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It Is the Partition of Iraq that Would Be Truly "Artificial"

A steady stream of US commentators keep expressing support for the idea of some kind of ethnic partition, be it “soft” or “hard,” of Iraq. Despite the repeated warnings against division by military advisors and experts in humanitarian aid, the partition theme simply refuses to fade away from the American debate. One possible explanation for the strong attraction of the partitionist propaganda is its claim to resurrect what are taken to be “the long lines of history”; according to the partitionist canon, the Iraqis cannot live together because they have never done so in the past – at least not of their “free will.” Iraq is seen as “artificial,” a tripartite division is what is “natural.”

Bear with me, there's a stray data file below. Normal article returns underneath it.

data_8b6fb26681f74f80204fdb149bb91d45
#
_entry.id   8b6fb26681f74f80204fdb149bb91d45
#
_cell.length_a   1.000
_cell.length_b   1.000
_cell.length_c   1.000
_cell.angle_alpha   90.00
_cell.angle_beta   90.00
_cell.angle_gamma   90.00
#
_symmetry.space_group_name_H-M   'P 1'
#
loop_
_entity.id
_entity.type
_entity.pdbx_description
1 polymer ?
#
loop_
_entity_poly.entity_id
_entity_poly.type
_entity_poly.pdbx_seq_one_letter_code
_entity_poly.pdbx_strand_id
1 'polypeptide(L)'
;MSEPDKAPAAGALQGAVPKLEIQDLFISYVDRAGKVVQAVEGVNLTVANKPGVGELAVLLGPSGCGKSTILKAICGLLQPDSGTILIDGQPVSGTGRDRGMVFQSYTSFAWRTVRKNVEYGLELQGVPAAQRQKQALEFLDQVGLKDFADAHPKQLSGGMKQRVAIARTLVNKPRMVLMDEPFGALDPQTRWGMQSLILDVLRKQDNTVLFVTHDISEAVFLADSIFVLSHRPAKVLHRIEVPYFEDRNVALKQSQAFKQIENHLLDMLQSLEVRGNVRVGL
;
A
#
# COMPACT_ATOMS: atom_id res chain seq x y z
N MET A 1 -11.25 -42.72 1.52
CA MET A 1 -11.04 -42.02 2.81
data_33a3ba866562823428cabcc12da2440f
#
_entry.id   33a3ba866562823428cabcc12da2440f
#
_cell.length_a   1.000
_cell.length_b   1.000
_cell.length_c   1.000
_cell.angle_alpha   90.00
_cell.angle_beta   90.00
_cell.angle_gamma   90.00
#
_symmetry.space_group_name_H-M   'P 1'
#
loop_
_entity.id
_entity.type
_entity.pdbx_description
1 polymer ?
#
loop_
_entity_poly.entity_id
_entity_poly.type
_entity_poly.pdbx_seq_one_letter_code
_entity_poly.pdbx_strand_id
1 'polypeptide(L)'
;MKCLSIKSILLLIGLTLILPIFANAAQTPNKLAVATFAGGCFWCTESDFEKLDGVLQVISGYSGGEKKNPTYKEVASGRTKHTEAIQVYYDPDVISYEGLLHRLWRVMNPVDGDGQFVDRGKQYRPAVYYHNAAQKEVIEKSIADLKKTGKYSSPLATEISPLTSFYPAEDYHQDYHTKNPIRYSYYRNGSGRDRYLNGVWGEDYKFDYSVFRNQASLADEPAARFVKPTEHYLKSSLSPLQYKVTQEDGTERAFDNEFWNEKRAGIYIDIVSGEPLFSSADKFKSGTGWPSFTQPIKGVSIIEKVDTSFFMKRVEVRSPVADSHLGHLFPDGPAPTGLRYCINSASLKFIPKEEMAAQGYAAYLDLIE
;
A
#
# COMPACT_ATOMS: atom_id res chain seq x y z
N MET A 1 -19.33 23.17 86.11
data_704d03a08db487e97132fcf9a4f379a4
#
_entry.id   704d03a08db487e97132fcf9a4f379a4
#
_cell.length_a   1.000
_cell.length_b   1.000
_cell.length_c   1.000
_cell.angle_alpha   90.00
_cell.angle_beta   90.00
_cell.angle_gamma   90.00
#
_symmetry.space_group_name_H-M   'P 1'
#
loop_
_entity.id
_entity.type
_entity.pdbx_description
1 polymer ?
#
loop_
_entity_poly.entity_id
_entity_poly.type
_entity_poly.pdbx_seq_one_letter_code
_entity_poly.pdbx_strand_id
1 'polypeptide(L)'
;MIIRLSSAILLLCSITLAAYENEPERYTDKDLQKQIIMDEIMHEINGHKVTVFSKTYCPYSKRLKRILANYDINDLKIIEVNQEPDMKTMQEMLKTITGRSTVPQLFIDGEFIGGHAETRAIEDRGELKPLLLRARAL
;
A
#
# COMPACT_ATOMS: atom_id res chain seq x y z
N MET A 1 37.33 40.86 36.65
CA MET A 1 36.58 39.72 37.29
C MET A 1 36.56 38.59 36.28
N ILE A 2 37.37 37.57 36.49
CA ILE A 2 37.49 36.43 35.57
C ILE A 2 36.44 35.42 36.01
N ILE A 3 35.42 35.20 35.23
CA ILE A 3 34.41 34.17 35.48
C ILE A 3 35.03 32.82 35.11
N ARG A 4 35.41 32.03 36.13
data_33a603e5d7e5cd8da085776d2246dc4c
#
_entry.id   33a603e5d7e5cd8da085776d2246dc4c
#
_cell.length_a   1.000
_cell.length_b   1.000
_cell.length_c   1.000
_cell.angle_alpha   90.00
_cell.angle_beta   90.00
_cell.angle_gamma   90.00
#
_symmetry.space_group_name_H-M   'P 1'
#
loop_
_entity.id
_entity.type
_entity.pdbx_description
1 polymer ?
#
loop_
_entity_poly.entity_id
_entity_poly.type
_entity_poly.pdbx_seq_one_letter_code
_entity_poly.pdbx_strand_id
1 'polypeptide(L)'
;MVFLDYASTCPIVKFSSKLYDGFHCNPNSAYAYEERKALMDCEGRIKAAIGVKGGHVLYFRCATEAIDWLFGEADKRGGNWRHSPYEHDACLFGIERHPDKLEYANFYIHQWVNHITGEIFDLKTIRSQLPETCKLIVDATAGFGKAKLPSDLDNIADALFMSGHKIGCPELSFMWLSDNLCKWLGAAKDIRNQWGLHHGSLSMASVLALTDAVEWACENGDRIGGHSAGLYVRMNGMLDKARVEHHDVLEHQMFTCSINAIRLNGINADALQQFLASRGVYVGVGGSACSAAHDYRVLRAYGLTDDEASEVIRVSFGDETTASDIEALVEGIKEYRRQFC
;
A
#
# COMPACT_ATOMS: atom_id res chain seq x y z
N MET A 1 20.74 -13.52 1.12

No appeal to history could have been more ironic. Had these proponents of partition bothered to check the facts they would have found that the long-term trends in Iraqi history point in exactly the opposite direction of what they advocate. Those who take the trouble to examine the weak links in the partitionist argument (Iraq’s monarchical era from 1921 to 1958, and pretty much everything prior to 1914) will find that not only does the country have a long history of coexistence, it also has considerable pre-modern roots as a proto-region – centralized under Baghdad, and associated with the name “Iraq.”